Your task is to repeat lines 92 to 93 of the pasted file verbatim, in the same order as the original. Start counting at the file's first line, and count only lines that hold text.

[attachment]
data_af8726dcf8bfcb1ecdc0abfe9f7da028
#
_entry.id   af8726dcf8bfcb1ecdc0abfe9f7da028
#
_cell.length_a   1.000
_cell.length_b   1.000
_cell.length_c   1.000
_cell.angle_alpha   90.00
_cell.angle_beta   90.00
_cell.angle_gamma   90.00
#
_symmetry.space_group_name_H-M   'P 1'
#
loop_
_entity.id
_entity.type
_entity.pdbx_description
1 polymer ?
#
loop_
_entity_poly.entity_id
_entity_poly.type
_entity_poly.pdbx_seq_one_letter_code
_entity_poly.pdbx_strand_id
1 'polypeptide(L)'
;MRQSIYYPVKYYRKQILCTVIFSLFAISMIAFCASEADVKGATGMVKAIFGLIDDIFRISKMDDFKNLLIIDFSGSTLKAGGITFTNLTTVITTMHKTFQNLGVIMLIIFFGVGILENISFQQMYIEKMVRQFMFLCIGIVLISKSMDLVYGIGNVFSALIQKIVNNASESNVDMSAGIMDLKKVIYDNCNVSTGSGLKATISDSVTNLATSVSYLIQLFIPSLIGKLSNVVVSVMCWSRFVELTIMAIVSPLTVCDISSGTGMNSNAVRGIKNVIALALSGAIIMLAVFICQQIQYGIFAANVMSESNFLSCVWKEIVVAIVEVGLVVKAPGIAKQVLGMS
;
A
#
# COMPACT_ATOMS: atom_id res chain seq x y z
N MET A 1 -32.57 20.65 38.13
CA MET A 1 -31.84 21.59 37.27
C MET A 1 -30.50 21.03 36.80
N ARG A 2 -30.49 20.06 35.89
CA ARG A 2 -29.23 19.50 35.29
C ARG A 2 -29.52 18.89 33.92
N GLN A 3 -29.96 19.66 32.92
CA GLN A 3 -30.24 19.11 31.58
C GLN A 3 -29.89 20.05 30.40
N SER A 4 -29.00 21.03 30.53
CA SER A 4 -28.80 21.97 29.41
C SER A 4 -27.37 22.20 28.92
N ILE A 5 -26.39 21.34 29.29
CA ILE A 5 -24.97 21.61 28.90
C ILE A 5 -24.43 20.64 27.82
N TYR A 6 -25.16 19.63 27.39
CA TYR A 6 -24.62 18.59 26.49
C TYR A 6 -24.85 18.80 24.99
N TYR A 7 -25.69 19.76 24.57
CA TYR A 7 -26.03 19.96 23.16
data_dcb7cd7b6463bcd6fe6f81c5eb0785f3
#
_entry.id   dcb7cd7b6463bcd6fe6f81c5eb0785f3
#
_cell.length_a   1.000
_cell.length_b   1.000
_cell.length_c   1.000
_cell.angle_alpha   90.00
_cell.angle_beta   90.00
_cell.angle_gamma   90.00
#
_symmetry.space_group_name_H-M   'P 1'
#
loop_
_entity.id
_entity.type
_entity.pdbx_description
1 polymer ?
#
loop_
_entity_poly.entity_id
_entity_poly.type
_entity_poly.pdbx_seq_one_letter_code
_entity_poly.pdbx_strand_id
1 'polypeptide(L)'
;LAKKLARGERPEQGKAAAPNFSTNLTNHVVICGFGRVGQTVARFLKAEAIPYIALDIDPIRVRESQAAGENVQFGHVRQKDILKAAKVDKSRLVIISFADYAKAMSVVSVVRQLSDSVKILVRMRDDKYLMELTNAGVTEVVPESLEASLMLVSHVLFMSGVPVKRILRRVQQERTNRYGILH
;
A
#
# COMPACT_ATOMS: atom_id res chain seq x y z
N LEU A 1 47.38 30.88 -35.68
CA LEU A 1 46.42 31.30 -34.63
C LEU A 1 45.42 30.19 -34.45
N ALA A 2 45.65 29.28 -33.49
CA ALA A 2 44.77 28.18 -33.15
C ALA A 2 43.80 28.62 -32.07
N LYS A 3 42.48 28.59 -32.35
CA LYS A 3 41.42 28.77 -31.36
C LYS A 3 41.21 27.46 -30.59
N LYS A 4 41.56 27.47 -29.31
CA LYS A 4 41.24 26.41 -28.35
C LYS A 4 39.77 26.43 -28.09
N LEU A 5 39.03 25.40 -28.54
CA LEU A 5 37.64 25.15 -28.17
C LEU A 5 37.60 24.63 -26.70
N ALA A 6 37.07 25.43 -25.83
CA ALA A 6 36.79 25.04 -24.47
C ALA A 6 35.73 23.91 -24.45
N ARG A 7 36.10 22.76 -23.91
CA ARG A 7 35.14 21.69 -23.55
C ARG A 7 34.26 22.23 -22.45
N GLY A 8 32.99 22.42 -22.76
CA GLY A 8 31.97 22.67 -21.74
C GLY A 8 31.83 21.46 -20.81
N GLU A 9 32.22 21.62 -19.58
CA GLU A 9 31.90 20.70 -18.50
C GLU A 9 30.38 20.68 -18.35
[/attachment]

C LYS A 4 39.77 26.43 -28.09
N LEU A 5 39.03 25.40 -28.54